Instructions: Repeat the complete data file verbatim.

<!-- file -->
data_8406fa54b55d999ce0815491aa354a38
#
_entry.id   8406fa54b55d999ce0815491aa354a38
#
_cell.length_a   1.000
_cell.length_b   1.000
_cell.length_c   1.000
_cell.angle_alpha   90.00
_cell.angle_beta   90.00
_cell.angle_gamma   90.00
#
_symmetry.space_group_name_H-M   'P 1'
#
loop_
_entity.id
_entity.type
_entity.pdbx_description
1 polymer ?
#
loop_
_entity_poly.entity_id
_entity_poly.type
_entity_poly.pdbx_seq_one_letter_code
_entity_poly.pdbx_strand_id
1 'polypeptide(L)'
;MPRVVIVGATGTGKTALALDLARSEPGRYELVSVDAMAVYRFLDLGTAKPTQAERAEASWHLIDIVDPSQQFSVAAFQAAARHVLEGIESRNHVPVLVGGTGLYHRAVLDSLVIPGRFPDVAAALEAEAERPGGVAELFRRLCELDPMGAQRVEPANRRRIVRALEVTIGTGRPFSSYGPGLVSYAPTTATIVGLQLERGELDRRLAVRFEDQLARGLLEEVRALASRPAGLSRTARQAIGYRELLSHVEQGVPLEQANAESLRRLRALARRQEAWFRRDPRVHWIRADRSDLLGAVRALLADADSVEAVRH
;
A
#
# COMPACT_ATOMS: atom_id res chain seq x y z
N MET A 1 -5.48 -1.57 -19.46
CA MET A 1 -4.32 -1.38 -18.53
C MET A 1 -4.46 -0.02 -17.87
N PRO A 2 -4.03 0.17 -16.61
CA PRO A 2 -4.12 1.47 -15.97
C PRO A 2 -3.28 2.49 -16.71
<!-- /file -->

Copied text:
data_8406fa54b55d999ce0815491aa354a38
#
_entry.id   8406fa54b55d999ce0815491aa354a38
#
_cell.length_a   1.000
_cell.length_b   1.000
_cell.length_c   1.000
_cell.angle_alpha   90.00
_cell.angle_beta   90.00
_cell.angle_gamma   90.00
#
_symmetry.space_group_name_H-M   'P 1'
#
loop_
_entity.id
_entity.type
_entity.pdbx_description
1 polymer ?
#
loop_
_entity_poly.entity_id
_entity_poly.type
_entity_poly.pdbx_seq_one_letter_code
_entity_poly.pdbx_strand_id
1 'polypeptide(L)'
;MPRVVIVGATGTGKTALALDLARSEPGRYELVSVDAMAVYRFLDLGTAKPTQAERAEASWHLIDIVDPSQQFSVAAFQAAARHVLEGIESRNHVPVLVGGTGLYHRAVLDSLVIPGRFPDVAAALEAEAERPGGVAELFRRLCELDPMGAQRVEPANRRRIVRALEVTIGTGRPFSSYGPGLVSYAPTTATIVGLQLERGELDRRLAVRFEDQLARGLLEEVRALASRPAGLSRTARQAIGYRELLSHVEQGVPLEQANAESLRRLRALARRQEAWFRRDPRVHWIRADRSDLLGAVRALLADADSVEAVRH
;
A
#
# COMPACT_ATOMS: atom_id res chain seq x y z
N MET A 1 -5.48 -1.57 -19.46
CA MET A 1 -4.32 -1.38 -18.53
C MET A 1 -4.46 -0.02 -17.87
N PRO A 2 -4.03 0.17 -16.61
CA PRO A 2 -4.12 1.47 -15.97
C PRO A 2 -3.28 2.49 -16.71